And then there were four. After the Boston Celtics’ glorious though kind of unwatchable Game 7 win, we are left with 4 of the league’s 7 best teams and three of the top four. Of course this is no surprise given the NBA playoffs spectacular ability to identify the best team – you end up with precious few true surprises. So with a fairly chalky Final Four, how will this shake out?
Eastern Conference Finals: Miami Heat (4th overall, 6th offense, 4th defense) vs Boston Celtics (7th overall, 24th offense, 1st defense)
Wow, Avery Bradley’s loss is huge. Given how incompetent he looked for a year and half of his career, this is kind of incredible. Indeed, as John Hollinger pointed out, even with a rough shooting postseason, Bradley led the Celtics in +/-. If you remember his sensational block on Dwayne Wade in their regular season encounters – then you can see how Bradley’s loss coupled with Wade’s amazing last couple games in the Indiana series portend to something scary for Boston. Considering how horrible their offense has been, the Celtics need to lean on their defense and without Bradley that will be hard. Sure, Chris Bosh’s injury is a slow healer and a high risk one – he won’t be 100% – but LeBron and Wade are clicking so easily now that it is hard to envision the shorthanded Celtics being more than a bug on a windshield. Heat in 5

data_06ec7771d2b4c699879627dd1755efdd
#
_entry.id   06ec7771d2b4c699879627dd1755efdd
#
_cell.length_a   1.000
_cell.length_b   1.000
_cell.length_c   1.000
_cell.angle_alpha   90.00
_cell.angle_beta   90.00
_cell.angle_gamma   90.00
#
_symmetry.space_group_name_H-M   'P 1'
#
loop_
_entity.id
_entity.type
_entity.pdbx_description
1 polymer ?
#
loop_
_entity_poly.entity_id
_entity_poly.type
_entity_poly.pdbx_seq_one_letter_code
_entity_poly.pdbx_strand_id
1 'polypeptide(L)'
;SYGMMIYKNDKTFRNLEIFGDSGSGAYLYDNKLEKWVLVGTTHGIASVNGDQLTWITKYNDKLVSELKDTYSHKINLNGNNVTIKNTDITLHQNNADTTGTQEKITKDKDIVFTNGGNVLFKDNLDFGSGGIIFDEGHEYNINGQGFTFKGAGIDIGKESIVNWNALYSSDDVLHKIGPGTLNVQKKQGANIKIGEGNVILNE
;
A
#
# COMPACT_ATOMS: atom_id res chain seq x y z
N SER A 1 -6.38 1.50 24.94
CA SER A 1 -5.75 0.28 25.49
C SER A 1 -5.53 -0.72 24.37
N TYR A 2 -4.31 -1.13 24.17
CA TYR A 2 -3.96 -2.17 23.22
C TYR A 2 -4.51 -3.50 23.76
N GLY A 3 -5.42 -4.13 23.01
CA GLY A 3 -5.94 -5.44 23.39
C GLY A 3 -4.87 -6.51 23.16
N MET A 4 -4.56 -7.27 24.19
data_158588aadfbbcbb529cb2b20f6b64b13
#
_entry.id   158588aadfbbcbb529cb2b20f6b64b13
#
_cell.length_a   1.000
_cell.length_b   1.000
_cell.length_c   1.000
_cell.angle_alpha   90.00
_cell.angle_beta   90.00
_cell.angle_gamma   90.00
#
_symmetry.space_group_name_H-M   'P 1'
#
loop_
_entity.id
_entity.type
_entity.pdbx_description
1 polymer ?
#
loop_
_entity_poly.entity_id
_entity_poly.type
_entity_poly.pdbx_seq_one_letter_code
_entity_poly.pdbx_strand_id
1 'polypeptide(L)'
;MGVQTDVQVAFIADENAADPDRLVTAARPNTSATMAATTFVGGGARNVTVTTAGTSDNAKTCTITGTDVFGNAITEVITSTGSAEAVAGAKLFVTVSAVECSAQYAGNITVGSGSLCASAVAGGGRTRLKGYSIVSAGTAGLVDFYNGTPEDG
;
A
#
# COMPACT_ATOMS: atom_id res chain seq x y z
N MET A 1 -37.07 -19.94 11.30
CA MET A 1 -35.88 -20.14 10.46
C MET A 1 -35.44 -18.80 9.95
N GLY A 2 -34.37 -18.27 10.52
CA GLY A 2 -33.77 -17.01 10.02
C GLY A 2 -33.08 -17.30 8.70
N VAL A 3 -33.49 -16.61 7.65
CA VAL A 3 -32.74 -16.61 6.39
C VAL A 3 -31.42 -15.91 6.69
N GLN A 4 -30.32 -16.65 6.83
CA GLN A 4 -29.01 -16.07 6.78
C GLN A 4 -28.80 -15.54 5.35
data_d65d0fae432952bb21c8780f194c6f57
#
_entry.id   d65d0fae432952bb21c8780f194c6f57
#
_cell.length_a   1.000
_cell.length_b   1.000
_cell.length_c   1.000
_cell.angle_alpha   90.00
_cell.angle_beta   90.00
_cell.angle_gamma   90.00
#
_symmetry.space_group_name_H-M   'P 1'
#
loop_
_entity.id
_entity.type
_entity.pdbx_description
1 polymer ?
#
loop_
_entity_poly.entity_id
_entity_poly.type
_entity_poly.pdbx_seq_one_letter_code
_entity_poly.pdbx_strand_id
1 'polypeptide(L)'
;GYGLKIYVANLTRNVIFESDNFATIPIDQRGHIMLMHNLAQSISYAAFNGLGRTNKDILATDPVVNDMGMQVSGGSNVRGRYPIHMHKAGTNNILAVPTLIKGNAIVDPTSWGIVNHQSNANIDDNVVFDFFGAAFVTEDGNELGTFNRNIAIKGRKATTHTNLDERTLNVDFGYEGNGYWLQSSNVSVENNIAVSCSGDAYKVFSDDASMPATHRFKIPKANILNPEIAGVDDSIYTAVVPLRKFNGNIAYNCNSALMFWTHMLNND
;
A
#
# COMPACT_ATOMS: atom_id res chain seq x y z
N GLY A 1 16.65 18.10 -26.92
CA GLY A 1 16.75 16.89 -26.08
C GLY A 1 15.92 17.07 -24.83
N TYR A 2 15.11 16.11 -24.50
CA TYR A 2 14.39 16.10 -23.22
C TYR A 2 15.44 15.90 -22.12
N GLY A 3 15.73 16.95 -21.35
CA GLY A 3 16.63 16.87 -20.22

Western Conference Finals: San Antonio Spurs (2nd overall, 1st offense, 10th defense) vs Oklahoma City Thunder (3rd overall, 2nd offense, 8th defense)
The Spurs, with Parker and when not punting games to rest their old guys have won 43 of their last 47 games. This is obviously phenomenal. They have had blowouts down the stretch against all of their peers, including Oklahoma City. However, the Thunder’s body of work is a little better than the Spurs with a slightly better defense. However, San Antonio’s defense has hunkered down in the postseason – and you’d like to think that Duncan and Splitter mean a tougher interior D than Ibaka – who can block shots but not so much at position defense. Can the Thunder stop the Spurs’ pick and roll? It is hard to envision, given how the Spurs can spread you out so completely. In contrast, the Thunder’s offensive prowess is built into individual ability more than a passing and motion attack. Harden vs Ginobli, Parker vs Westbrook. The Thunder thrive on winning 1-on-1 battles, but can they win enough here to hang with the Spurs? Despite Durant’s brilliance – I just don’t see it. It is going to be a hell of a series though. Spurs in 6